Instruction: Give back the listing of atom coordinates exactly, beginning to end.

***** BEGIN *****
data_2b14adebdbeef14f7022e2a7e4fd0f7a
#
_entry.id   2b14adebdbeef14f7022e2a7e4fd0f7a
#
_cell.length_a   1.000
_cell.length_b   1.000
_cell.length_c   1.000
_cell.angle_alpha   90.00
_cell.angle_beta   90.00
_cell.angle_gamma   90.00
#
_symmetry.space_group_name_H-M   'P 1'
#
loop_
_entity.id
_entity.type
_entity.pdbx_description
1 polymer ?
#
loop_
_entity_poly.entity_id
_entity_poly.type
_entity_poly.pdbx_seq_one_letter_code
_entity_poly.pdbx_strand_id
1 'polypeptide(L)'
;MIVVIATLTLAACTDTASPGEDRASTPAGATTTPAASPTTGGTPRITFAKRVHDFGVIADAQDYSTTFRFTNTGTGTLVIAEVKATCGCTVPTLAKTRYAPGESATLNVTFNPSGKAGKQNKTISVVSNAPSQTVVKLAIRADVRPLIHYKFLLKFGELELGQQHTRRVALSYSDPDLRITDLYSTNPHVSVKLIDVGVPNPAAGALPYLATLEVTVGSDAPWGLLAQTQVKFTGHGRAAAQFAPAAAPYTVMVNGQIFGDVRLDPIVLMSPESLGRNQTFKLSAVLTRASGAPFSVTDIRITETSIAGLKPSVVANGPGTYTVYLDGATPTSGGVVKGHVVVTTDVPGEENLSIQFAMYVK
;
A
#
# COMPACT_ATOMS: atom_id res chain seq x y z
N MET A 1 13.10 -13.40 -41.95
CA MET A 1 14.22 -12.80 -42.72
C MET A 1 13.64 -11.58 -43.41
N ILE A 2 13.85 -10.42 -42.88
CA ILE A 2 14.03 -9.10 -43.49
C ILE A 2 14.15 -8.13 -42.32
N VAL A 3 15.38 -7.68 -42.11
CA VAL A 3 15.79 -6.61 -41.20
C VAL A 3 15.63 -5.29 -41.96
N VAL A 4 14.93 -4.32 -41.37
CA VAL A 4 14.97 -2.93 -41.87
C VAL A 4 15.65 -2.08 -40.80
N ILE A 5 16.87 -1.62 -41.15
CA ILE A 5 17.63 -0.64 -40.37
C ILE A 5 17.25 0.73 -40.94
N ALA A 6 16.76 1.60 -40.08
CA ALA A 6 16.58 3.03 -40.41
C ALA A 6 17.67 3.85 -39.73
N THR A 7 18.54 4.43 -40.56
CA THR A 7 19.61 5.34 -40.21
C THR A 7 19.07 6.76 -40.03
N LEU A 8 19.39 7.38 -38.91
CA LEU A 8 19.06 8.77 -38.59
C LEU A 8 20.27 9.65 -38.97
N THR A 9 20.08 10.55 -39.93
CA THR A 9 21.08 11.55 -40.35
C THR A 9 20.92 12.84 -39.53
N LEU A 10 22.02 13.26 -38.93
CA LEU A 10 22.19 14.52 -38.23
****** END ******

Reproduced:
data_2b14adebdbeef14f7022e2a7e4fd0f7a
#
_entry.id   2b14adebdbeef14f7022e2a7e4fd0f7a
#
_cell.length_a   1.000
_cell.length_b   1.000
_cell.length_c   1.000
_cell.angle_alpha   90.00
_cell.angle_beta   90.00
_cell.angle_gamma   90.00
#
_symmetry.space_group_name_H-M   'P 1'
#
loop_
_entity.id
_entity.type
_entity.pdbx_description
1 polymer ?
#
loop_
_entity_poly.entity_id
_entity_poly.type
_entity_poly.pdbx_seq_one_letter_code
_entity_poly.pdbx_strand_id
1 'polypeptide(L)'
;MIVVIATLTLAACTDTASPGEDRASTPAGATTTPAASPTTGGTPRITFAKRVHDFGVIADAQDYSTTFRFTNTGTGTLVIAEVKATCGCTVPTLAKTRYAPGESATLNVTFNPSGKAGKQNKTISVVSNAPSQTVVKLAIRADVRPLIHYKFLLKFGELELGQQHTRRVALSYSDPDLRITDLYSTNPHVSVKLIDVGVPNPAAGALPYLATLEVTVGSDAPWGLLAQTQVKFTGHGRAAAQFAPAAAPYTVMVNGQIFGDVRLDPIVLMSPESLGRNQTFKLSAVLTRASGAPFSVTDIRITETSIAGLKPSVVANGPGTYTVYLDGATPTSGGVVKGHVVVTTDVPGEENLSIQFAMYVK
;
A
#
# COMPACT_ATOMS: atom_id res chain seq x y z
N MET A 1 13.10 -13.40 -41.95
CA MET A 1 14.22 -12.80 -42.72
C MET A 1 13.64 -11.58 -43.41
N ILE A 2 13.85 -10.42 -42.88
CA ILE A 2 14.03 -9.10 -43.49
C ILE A 2 14.15 -8.13 -42.32
N VAL A 3 15.38 -7.68 -42.11
CA VAL A 3 15.79 -6.61 -41.20
C VAL A 3 15.63 -5.29 -41.96
N VAL A 4 14.93 -4.32 -41.37
CA VAL A 4 14.97 -2.93 -41.87
C VAL A 4 15.65 -2.08 -40.80
N ILE A 5 16.87 -1.62 -41.15
CA ILE A 5 17.63 -0.64 -40.37
C ILE A 5 17.25 0.73 -40.94
N ALA A 6 16.76 1.60 -40.08
CA ALA A 6 16.58 3.03 -40.41
C ALA A 6 17.67 3.85 -39.73
N THR A 7 18.54 4.43 -40.56
CA THR A 7 19.61 5.34 -40.21
C THR A 7 19.07 6.76 -40.03
N LEU A 8 19.39 7.38 -38.91
CA LEU A 8 19.06 8.77 -38.59
C LEU A 8 20.27 9.65 -38.97
N THR A 9 20.08 10.55 -39.93
CA THR A 9 21.08 11.55 -40.35
C THR A 9 20.92 12.84 -39.53
N LEU A 10 22.02 13.26 -38.93
CA LEU A 10 22.19 14.52 -38.23